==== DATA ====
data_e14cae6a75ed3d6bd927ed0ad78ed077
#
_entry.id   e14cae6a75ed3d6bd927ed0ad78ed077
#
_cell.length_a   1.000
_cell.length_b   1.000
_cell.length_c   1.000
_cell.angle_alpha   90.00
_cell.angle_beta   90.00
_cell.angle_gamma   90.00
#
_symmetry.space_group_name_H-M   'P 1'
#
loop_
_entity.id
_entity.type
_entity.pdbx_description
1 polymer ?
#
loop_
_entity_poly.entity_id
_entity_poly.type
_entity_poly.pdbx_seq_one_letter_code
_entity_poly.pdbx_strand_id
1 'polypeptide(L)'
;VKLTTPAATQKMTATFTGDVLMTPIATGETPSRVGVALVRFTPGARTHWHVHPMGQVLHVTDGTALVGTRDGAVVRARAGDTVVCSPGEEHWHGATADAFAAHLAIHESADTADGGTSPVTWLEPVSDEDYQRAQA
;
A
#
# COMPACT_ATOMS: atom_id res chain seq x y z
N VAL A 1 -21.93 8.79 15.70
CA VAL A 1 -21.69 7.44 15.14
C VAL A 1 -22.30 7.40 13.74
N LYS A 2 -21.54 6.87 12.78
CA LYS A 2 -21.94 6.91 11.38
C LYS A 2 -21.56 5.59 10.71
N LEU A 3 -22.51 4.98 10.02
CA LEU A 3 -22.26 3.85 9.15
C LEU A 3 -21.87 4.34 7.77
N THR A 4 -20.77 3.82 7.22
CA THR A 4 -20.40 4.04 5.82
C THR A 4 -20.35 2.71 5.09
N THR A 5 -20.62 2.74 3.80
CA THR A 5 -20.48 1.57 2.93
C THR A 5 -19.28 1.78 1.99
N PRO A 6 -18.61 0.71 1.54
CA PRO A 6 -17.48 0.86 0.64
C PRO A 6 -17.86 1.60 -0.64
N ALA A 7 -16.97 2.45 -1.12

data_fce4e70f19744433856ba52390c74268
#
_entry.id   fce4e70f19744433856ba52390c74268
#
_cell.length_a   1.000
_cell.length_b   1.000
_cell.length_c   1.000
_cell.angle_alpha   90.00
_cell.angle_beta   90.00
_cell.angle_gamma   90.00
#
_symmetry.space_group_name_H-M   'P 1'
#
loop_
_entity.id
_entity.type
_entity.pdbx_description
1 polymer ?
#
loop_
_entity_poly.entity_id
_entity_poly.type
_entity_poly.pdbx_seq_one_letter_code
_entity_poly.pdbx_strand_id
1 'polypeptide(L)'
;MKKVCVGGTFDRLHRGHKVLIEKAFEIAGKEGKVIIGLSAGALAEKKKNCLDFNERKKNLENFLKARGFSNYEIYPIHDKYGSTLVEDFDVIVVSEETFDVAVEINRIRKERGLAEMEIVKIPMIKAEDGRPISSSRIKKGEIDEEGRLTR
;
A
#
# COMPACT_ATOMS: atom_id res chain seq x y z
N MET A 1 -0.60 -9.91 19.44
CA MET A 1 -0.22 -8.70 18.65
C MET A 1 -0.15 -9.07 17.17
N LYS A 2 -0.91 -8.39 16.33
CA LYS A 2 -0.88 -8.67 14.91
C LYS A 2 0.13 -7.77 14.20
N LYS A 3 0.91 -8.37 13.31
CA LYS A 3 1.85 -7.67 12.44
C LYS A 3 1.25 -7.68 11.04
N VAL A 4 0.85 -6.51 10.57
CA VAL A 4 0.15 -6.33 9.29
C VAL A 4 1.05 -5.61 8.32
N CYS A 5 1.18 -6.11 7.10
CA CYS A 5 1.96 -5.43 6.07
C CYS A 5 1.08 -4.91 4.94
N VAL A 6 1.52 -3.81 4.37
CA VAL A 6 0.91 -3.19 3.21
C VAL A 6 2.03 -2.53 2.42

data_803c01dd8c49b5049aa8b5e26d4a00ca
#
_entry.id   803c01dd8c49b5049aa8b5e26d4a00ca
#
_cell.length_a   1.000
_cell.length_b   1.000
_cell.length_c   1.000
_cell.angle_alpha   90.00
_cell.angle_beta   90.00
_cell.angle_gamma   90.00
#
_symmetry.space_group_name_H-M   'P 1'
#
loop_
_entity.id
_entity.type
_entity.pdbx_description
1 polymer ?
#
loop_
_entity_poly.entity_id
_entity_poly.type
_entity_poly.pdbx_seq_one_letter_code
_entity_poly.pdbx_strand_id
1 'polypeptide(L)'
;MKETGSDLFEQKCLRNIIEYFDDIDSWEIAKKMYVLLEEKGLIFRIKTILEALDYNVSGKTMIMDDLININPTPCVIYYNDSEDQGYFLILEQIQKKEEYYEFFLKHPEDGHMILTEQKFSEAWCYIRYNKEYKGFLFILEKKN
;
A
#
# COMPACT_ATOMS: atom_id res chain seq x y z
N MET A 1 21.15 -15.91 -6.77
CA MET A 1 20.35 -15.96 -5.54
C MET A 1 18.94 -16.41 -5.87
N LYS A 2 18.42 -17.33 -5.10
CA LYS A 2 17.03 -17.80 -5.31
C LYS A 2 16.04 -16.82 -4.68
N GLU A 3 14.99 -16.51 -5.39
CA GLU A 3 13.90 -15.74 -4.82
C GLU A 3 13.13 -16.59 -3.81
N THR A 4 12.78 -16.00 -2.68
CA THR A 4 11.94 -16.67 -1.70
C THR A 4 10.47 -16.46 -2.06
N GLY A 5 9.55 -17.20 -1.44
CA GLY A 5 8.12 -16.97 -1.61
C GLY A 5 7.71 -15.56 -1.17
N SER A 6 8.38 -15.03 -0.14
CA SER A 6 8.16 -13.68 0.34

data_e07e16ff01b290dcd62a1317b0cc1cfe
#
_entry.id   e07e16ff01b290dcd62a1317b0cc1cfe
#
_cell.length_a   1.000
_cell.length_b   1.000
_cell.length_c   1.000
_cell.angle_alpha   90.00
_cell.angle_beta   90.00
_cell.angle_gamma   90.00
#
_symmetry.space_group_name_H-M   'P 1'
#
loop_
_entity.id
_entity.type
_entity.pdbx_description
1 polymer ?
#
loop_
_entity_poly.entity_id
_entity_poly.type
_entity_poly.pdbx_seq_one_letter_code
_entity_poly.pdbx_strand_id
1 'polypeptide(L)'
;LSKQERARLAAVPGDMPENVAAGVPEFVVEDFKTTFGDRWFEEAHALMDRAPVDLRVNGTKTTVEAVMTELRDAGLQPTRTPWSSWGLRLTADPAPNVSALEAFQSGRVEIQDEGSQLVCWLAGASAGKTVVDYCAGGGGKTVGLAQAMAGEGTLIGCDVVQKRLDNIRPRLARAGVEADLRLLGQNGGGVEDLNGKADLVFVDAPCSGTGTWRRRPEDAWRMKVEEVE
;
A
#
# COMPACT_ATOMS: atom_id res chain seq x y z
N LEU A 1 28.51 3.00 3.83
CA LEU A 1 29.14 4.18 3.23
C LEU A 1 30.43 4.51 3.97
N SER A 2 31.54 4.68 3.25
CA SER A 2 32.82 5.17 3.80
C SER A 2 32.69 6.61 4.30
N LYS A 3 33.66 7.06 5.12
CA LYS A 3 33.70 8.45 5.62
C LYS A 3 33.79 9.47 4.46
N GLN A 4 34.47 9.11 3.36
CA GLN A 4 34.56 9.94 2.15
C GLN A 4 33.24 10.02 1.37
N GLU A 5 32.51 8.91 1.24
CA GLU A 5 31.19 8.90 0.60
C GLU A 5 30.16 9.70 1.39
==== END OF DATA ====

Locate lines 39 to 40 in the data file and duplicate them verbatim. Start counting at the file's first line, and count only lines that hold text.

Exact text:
C LEU A 3 -21.87 4.34 7.77
N THR A 4 -20.77 3.82 7.22